Kill the wabbit,
kill the wabbit!

Elmer Fudd, "What's Opera, Doc?" (1957)

The next time you catch a Looney Tunes or Merrie Melodies cartoon on the television, stop and close your eyes and simply listen to the music. For 6 minutes, you will be enthralled with the impossible tempo changes, the subtle compositional plagiarism, the interweaving of sound effects, vocals, and music, and the total ability of the music to tell a story - the modern opera never had it so good.

Oh my gal is a high part stepper
Ginger with salt and pepper
She's a fancy stepper when she dances
Go and see her as she kippers and prances...

Bugs Bunny, "Long-Haired Hare" (1949)

Carl Stalling had for years arranged and produced Warner Brothers' Looney Tunes music, but he felt that his orchestration was very rigid and jazz-y. His favorite moments were when the instruments would act as effects in themselves - the trombone slide representing someone jumping or falling, the bassoons bouncing with the on-screen character's step, or the broken accordion giving semblance to a misstep and its aftermath. To capitalize more on this, he hired Milt Franklyn in 1947 to help with orchestration. All told, Franklyn worked on over 350 Warner Brothers cartoons. His legacy is in that music, full of laughter and warmth and innovation that cannot be described in simple words.

Everybody's doing the Michigan Rag!
Michigan J. Frog, "One Froggy Evening" (1955)

Milt Franklyn was born September 16, 1897. He entered into playing piano and trumpet for vaudeville at 20, and moved into the movie business at 25. He worked hard, doing session work on some of the earlier silent pictures, and finally got a steady job for Warner Brothers, who set him up to orchestrate many of their short films. He was a major contributor to the early challenges of composing music for film and especially in syncing music. It was this contribution that eventually led him to the animation studios, where he met Carl Stalling. Stalling's ingenuity in mixing classical music and jazz astounded Franklyn. He immediately applied to be Stalling's understudy, and was accepted. His first scoring of a Warner Brothers film was "Easter Yeggs" (1947), in which Bugs takes over for the Easter Bunny, and deals with a particularly crabby child in the process. He was already 50 years old, but his best work was yet ahead of him.

To trip, to trip, to trip it up and down.
Daffy Duck, "Robin Hood Daffy" (1958)

Stalling would write most of the synced arrangements on piano and then hand them to Franklyn. Franklyn would go to the orchestra and devise all sorts of crescendos, glissandos, and unexpected twists - xylophones, kazoos, toy pianos, harpsichords, slide whistles, cuckoos, accordions, and bagpipes were all used with equal efficiency to create just the right mood that the scene or cartoon called for. Franklyn also frequently composed original tunes used in the cartoons, the most famous being Michigan J. Frog's loathe-to-repeat "Michigan Rag."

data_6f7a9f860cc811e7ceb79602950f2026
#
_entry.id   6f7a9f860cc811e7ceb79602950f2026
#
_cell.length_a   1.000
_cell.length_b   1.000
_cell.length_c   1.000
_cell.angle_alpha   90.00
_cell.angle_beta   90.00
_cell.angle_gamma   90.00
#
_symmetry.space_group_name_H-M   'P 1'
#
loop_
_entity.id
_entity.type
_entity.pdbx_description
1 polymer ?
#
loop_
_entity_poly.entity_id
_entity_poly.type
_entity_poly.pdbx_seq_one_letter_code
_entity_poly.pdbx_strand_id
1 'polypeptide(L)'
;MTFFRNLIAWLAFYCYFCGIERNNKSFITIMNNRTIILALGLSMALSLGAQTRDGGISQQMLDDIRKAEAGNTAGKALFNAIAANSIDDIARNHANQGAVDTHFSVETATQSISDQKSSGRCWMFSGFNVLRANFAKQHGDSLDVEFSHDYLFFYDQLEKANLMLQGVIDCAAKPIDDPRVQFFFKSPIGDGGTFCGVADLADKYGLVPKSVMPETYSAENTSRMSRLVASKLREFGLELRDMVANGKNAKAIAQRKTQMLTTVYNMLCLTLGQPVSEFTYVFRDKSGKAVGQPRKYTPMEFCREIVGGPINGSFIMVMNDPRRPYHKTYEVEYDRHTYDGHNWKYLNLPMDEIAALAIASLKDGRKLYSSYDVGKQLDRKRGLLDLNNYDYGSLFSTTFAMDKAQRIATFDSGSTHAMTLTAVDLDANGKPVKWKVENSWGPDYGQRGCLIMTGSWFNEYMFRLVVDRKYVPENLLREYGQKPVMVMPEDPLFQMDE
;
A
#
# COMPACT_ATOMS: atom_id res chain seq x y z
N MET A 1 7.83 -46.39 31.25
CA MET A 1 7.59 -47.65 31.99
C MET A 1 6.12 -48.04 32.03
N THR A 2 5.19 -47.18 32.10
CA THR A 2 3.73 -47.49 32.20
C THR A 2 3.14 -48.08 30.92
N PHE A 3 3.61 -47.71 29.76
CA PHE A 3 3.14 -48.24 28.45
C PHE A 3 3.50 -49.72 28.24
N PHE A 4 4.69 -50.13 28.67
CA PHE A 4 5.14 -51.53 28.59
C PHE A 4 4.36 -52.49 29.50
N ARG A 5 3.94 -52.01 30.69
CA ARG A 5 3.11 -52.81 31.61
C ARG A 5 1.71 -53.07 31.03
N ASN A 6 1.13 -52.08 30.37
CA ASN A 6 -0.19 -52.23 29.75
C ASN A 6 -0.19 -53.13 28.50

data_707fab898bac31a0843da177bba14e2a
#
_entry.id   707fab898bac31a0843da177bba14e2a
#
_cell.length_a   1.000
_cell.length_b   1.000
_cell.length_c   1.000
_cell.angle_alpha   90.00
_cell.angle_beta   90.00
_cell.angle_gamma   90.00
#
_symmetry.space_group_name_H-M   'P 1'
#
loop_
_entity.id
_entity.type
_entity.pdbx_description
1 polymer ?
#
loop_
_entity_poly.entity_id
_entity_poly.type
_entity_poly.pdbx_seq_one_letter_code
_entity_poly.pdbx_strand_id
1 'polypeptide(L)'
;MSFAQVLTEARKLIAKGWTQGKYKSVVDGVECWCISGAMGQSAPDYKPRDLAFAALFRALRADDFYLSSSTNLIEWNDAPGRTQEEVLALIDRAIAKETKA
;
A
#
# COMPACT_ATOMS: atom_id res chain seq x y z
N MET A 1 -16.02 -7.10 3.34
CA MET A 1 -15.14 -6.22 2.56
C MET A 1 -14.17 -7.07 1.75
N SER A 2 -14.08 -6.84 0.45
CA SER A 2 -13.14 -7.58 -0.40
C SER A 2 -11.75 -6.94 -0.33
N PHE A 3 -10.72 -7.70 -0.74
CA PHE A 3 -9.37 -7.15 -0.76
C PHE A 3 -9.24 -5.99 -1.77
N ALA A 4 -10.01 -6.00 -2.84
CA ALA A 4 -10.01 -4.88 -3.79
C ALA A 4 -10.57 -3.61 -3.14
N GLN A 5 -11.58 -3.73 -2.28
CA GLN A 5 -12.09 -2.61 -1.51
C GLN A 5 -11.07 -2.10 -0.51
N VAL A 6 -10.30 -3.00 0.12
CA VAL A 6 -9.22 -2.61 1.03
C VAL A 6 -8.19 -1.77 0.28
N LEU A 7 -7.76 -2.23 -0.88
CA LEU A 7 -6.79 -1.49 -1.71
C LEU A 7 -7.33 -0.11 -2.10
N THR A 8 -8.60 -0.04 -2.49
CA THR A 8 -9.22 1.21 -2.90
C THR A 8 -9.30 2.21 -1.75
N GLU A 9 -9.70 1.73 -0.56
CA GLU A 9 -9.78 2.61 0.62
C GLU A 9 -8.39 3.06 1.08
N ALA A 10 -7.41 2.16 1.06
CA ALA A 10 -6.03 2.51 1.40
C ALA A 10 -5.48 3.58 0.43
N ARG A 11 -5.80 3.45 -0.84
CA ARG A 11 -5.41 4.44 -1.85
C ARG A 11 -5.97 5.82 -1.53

In 1957, Carl Stalling retired, and Franklyn took over as musical director for Merrie Melodies. He helped direct and orchestrate some 100 cartoons, and his cartoons won praise for bucking the tired trends of early Warner Brothers cartoons: from the Brunnhilde-meets-bunny take of "What's Opera, Doc?" (where Franklyn showed his profound love for Wagner) to the inclusion of Tejano and Western stylings for Speedy Gonzales and the first Road Runner/Wile E. Coyote cartoons, to the even more esoteric leanings on such classics as the Oscar-winning "Nelly's Folly" (1961), about a singing giraffe, "Drafty, Isn't It?" (1957), about the boy whose dreams are guided in all sorts of directions by the changing winds in his bedroom, and "The Pizzicato Pussycat" (1955), about the cat who played piano (sort of.)

Tonight what heights we'll hit
On with the show this is it!

Bugs Bunny, "The Bugs Bunny Show" (1960-1962)

Unfortunately, Milt Franklyn only served as head musical director for the Merrie Melodies for 5 years. On April 24, 1962, he died suddenly of a heart attack. His loss was palpable, but his memory lived on, as Warner Brothers re-used his old scores for several of their cartoons released after his death. Milt Franklyn is an unsung hero: he was not the first to write music for cartoons, nor was he necessarily the best, but his talent for mixing emotion, exposition, and humor into his scores was undeniable.


  • Celebrating 75 Years Of Warner Brothers Film Music, New York: Random House. 1998.
  • IMDB -,+Milt

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